In the late 1980s and early 1990s the personal computer moved in: “The mass-adoption of home computers is a technological advancement comparable to the invention of the printing press, ushering in a new age for mass communication and granting access to esoteric art styles and digital software for new methods of creating art” (Ellis). Suddenly, anyone could be a designer. As internet access broadened, so did the connectedness between the profession. Shocking new visuals, like MTV’s logo, were redefining and elevating the role (and voice) visual designers, as one example, had in branding and advertising (Ellis). Influenced by participatory design methods, user-centred design reflected the increasing role computers had in our everyday lives, especially in work contexts (Pacheco). Additionally, new tools, such as prototyping, were gaining popularity – allowing designers to “quickly test, iterate and ensure the usability of designs before fully investing in the development of a product” (Pacheco). Embracing (quick) failure as part of an iterative process became an essential mindset for designers.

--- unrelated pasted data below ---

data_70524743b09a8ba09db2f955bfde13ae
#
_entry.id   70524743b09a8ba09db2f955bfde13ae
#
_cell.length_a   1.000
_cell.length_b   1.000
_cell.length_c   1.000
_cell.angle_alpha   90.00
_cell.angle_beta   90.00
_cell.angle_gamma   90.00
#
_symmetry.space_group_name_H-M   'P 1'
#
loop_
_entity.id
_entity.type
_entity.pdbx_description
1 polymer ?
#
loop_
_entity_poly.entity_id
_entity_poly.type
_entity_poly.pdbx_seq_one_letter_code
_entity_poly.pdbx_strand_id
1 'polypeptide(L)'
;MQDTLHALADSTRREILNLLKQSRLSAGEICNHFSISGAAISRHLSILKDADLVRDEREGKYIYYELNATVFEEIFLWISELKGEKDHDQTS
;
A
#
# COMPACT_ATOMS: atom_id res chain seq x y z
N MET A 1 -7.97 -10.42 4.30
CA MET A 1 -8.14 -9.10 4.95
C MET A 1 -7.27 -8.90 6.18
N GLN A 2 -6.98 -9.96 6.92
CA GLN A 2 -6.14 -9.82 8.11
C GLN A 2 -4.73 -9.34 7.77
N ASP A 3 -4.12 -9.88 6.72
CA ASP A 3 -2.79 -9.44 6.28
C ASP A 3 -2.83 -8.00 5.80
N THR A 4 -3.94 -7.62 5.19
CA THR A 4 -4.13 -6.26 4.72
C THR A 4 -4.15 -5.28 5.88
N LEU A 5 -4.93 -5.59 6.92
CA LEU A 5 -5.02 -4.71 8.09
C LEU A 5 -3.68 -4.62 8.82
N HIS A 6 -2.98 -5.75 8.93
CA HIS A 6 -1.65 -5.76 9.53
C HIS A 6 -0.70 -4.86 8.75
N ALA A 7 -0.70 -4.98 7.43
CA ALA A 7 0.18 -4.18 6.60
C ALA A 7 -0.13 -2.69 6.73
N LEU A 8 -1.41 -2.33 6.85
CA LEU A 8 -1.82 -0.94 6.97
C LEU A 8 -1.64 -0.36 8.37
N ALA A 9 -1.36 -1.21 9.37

In the early 1990s, the IDEO agency was born out of the growing need for a formal design thinking framework. This Nightline clip illustrates how cross disciplinary teams were forming to solve problems, from complex ones to the everyday, like reimagining the shopping cart.

Also, in the early 1990s, design theorist and educator Richard Buchanan connected the dots between design thinking and wicked problems in a speech and subsequent article in MIT Press titled “Wicked Problems in Design Thinking.” Though he wasn’t the first to use ‘wicked problems’ – a phrase first coined by Horst Rittel in the 1960s to describe a complex, multi-layered set of circumstances that have no direct or obvious solution – Buchanan was the first to really link design processes and their ability to support cross disciplinary discovery to create solutions for complex societal phenomena.